As Australia prepares to commemorate the ANZAC Centenary, history will be made in Melbourne, with the world premiere of the first ever touring exhibition from London’s famed Imperial War Museums (IWM), on show at Melbourne Museum until 4 October 2015.
Using the full range of modern museum techniques – rare historic objects, extraordinary personal stories, notable works of art, dynamic audio-visual presentations, an illustrated book and bespoke multimedia iPod guide – The WW1 Centenary Exhibition aims to give 21st Century visitors a rich and engaging insight through IWM’s collection into this pivotal historical event that continues to shape all of our lives today.
The exhibition is broken down into ten story areas, which will guide visitors through the broad historical sweep of the war from its outbreak through the battlefronts on land, at sea and in the skies, to its impact on civilians back home.
This powerful and meticulously curated exhibition features over 350 rare and personal objects. From the most famous and prized items in the Imperial War Museums’ (IWM) collections, the 13-pounder Royal Horse Artillery Gun that fired the first British shot on the Western Front – to items that were once important for individual people – the jacket of typical ‘Digger’ Private Robert Tuckerman from Bendigo, Victoria, or the last photograph of English munitions worker Lottie Meade sent to IWM by her grieving husband Fred after her death.
The exhibition also includes an extensive display of art works of international reputation, including Anna Airy’s Shop for Machining 15-inch Shells, Paul Nash’s Ypres Salient at Night, William Orpen’s A Peace Conference at the Quai d’Orsay and C R W Nevinson’s post-war The Unending Cult of Human Sacrifice.
To complement these historic objects, The WW1 Centenary Exhibition has also developed a series of short, animated films to be shown on giant screens in the three central areas dealing with the war on land, in the air and at sea. They are cemented together by four more large screens that overlook the central, tall-sided area known as ‘The Trench’, intended to evoke something of the feeling of being in the trenches.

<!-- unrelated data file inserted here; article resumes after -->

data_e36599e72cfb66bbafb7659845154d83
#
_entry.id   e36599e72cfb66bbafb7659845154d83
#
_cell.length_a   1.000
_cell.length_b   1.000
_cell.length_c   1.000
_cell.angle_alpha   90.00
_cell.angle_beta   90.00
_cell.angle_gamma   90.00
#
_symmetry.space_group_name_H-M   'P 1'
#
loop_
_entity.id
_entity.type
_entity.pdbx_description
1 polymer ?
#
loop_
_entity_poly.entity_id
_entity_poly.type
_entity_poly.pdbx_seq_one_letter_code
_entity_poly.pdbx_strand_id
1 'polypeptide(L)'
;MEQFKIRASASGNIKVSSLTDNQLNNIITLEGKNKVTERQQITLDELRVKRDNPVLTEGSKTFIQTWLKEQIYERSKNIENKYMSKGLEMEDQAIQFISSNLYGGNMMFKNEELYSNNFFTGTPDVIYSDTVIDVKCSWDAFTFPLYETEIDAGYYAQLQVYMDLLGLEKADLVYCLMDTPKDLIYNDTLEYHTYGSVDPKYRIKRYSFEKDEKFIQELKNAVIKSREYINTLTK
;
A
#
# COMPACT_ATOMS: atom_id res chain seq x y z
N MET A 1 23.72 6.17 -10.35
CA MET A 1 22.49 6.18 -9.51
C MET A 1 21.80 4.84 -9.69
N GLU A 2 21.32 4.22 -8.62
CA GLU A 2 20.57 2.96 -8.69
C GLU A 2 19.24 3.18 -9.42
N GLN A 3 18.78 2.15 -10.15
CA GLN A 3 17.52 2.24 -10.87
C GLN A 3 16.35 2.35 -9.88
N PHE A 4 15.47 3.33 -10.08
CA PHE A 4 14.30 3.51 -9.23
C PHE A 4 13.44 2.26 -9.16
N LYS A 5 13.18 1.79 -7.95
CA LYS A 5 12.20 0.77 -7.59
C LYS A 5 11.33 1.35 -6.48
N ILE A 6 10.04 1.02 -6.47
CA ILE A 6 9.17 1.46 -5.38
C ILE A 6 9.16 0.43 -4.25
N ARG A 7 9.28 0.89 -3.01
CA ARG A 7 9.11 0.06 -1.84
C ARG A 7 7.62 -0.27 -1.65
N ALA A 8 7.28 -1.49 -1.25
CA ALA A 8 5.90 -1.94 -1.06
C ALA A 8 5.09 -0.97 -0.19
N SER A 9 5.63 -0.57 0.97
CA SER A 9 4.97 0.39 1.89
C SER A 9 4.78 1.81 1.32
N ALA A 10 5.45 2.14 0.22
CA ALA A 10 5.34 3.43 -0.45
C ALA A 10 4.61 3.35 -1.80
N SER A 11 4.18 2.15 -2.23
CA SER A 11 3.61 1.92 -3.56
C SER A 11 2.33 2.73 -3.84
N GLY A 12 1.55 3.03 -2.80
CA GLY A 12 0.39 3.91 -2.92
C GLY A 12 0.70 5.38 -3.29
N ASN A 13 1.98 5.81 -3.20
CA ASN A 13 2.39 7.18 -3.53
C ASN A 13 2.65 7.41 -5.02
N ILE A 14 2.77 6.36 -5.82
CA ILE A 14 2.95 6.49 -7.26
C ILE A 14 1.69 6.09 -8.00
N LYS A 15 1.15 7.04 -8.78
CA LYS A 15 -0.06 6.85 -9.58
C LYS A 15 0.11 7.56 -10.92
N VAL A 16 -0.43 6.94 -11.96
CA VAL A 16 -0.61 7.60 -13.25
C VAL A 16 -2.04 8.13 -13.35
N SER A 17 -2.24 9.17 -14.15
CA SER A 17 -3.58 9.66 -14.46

Throughout the exhibition, film, animations and soundscapes will transport visitors to the world of 100 years ago – they will encounter the people and their stories of that time. They will also see the fighting and devastation of the first global war and be able to consider how it is said to have changed the world.
World War One was an event of truly global proportions. It was the first ‘total’ war, fought on land, across the sea, beneath the waves and in the sky. It engaged not just 65 million men, from five continents and 30 countries, but whole societies that supplied and supported them.
Through its breadth and brutality the war shattered many existing ideas and realities. Empires, kingdoms and class systems all began to totter, as many people questioned their purpose and legitimacy. Some collapsed in defeat, and in their place new nations struggled into existence.
The fighting brought about the deaths of approximately 16 million servicemen and civilians. Hundreds of square miles of devastated land were left in its wake. It was no longer possible to argue that war was an acceptable form of politics: the cost in lives and destruction was too high.
Located in London, the Imperial War Museums (IWM) tells the story of people who have lived, fought and died in conflicts involving Britain and the Commonwealth since the First World War. The museum opened in 1917 while the First World War was still being fought to collect and record the stories of the millions, who lived, served and died in the war. IWM London is now home to the richest and most comprehensive WW1 collections in the world and is highly regarded as the global authority on war and conflict, from the First World War to the present day.
The WW1 Centenary Exhibition
Melbourne Museum, 11 Nicholson Street, Melbourne
Exhibition continues to Sunday 4 October 2015
For more information, visit: www.ww1exhibition.com.au for details.
Image: Paul Nash, The Ypres Salient at Night, 1918 © IWM (Art.IWM ART 1145)